- About Me
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Archive for September, 2011
My grandmother loved baseball. That’s not one of the things most people say when remembering their grandparents, but it was true. She lived in St. Pete, Florida, so baseball meant minor league baseball. Whenever we’d visit, we’d end up doing a game at old Al Lang Field, home (at the time) of the St. Pete Cardinals. It’s a beautiful park right in the heart of St. Pete overlooking the Bay. It’s on the site where the Rays were trying to get a new stadium built back in 2009. I always had mixed feelings about that. It would be an absolutely beautiful location for a park, but it would also mean tearing down the little stadium where I saw my first professional baseball game.
But this story isn’t about me. Not yet, anyway. It was about my grandmother. She was a fan of major league baseball in St. Pete decades before the city even had a team. As I grew up I can remember her sending us newspaper clippings whenever a team was using her city as a negotiation point to get a new stadium built. It was part of that evolution. First teams would threaten to go to St. Pete if they didn’t get a new stadium, then DC, and now Vegas. It’s tough being that city, feeling like you’re on the verge of finally getting a team just to have it pulled away. The team that came the closest, at least in my memory of the clippings, were the White Sox. They were trying to get a replacement for Comiskey built and were threatening to uproot to the gulf coast of Florida if it didn’t happen.
It happened, and Chicago sent St. Pete a shipment of white Hanes socks to twist the knife. St. Pete sent out the hazardous materials disposal team as a thumb back.
Finally, in the 1995 expansion, Tampa Bay struck gold and landed a new American League team that would balance against the new National League team headed for Phoenix. First time we went to St. Pete after the award, there was already a countdown billboard up even though it was counting down years rather than days. The city was trying so long for a team, it was damn excited one was coming. My grandmother especially.
Baseball was more and more what we could talk about on the phone. At the time I still considered myself an Orioles fan, having gotten into the sport while living in the Hampton Roads area, right in that big void between the Braves and Orioles. We got both teams on television, as it was still the era of Home Team Sports and TBS Braves coverage. I cheered for the Orioles because that’s where Cal Ripken Jr. played. It wasn’t until he retired that I realized I’d never really been an Orioles fan, I’d been a Ripken fan.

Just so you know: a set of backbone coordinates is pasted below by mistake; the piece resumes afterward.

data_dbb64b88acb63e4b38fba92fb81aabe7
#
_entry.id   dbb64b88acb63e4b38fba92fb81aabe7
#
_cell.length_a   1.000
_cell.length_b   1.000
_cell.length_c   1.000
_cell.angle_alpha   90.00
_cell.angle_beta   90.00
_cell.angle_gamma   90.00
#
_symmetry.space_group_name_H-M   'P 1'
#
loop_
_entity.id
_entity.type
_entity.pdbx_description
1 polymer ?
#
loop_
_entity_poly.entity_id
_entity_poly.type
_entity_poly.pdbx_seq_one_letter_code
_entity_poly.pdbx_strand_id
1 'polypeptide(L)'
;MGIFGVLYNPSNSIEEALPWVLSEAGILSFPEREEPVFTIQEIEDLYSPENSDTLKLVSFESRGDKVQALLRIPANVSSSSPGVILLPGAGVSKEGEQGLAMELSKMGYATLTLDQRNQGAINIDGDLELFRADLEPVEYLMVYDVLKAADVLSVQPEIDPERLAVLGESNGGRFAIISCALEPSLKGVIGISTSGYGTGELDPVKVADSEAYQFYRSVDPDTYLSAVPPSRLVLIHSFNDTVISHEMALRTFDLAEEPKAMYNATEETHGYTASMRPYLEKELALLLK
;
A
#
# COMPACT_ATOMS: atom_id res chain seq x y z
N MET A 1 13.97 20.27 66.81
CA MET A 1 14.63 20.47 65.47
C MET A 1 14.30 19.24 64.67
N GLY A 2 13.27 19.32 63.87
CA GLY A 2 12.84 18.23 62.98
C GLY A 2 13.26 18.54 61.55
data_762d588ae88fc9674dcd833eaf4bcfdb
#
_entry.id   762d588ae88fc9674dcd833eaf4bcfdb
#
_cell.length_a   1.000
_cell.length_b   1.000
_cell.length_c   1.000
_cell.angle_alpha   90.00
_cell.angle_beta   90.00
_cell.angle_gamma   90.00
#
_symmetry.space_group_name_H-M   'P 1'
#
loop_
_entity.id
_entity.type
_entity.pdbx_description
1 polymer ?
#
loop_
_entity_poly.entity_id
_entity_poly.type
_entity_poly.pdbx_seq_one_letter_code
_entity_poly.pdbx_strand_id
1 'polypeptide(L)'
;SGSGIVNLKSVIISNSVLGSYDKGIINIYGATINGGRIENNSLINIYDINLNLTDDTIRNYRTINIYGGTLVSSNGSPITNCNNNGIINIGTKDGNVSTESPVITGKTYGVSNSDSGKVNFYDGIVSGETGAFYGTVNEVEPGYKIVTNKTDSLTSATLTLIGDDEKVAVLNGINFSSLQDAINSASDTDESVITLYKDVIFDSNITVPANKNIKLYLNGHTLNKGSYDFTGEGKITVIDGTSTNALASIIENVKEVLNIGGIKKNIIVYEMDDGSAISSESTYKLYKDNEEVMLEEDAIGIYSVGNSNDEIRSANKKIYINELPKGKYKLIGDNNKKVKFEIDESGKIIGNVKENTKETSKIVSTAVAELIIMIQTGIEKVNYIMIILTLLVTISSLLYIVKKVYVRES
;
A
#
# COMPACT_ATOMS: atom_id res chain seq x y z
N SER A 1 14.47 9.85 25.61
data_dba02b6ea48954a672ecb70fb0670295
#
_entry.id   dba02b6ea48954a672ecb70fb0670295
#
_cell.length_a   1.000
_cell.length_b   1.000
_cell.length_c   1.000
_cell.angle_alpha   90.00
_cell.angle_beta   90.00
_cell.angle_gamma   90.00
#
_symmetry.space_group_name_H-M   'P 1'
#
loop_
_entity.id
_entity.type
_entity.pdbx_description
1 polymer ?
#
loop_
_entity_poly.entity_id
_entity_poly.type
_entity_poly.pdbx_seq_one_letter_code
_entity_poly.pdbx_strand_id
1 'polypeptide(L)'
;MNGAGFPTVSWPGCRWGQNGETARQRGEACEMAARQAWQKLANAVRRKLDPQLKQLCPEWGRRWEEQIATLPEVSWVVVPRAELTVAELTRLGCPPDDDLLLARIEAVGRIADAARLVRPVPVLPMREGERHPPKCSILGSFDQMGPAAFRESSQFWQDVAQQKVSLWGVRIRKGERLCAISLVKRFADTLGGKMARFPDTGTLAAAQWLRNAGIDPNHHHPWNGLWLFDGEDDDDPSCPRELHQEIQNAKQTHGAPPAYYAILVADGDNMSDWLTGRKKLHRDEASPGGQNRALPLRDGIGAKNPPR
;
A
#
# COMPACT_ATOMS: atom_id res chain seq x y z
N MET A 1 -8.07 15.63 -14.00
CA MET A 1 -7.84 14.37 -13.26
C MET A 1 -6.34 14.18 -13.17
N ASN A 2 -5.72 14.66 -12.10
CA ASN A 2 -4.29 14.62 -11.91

Even before he retired, I was already leaning towards the Rays, largely for my grandmother. It was something we could have in common. Which was tough. What was also tough was trying to cheer for two teams in the same division, who played each other so frequently.
After Ripken left, I started seeing the Orioles for who they were, or rather, for what Peter Angelos was. We’d moved to DC by then, and Angelos was already starting his years long obsession with keeping baseball out of DC. Maybe it went on longer, it’s hard to say, but I wasn’t aware of it really until we lived in the area and the rose-colored glasses of Ripken fandom were gone. I really fell out of love with baseball in general, but as much as I did follow, I did so to track with my grandmother.
So I was a Devil Rays fan.
Sadly, she passed away before she saw the team become the Rays. It wasn’t just a name change. That first season after being the Devil Rays was also the season they went worst to first. As the Devil Rays the team never had a winning season, as the Rays they’ve never had a losing season. In the 2008 season they had the first pick in the MLB Draft and appeared in the World Series. That’s a hell of a turnaround.
I’m not a Rays fan exclusively anymore. Not since the Nats moved to DC. But I’m a firm believer that one can have an AL and an NL team, and the Rays are still my AL team. They’re actually the reason I cheer for the American League in the All Star Game, just because I figure the Rays are more likely to take advantage of home field in the World Series than the Nats anytime soon.
I’m sorry my grandmother never got to see the success the Rays have had. I’m glad she doesn’t have to see their current threats to move the team away from downtown St. Pete and across the bay to Tampa, or even the overtures that Nashville is making to grab the team.
So once again the Rays are in the post season, third time in four years since the name change. And the Nats, well, aren’t. Maybe there will come some magical point in the future where I have to make some hard decisions watching a Rays/Nats World Series, but I doubt it’ll ever come to that. Really, for anyone who does follow a team from each league, isn’t that the best possible problem to have? Until that day, though, my postseason loyalties are clear.
Yes, I know, I’ve already done a review of Thor. However after viewing it again last night, I wanted to revisit my earlier review and look more into the actual failing of the film by looking at another movie that succeeded. There are a number of examples I could choose from, but let’s stay within the comic book genre, even within the Avengers lead-up films, and pick Captain America: The First Avenger.
What am I looking at in both films? The traditional three-act structure of a movie. And I want to specifically talk about how it’s typically used in the superhero origin story movie, which both of these movies are, and how both deviated from that structure.
In most super hero origin movies, the acts are as follows: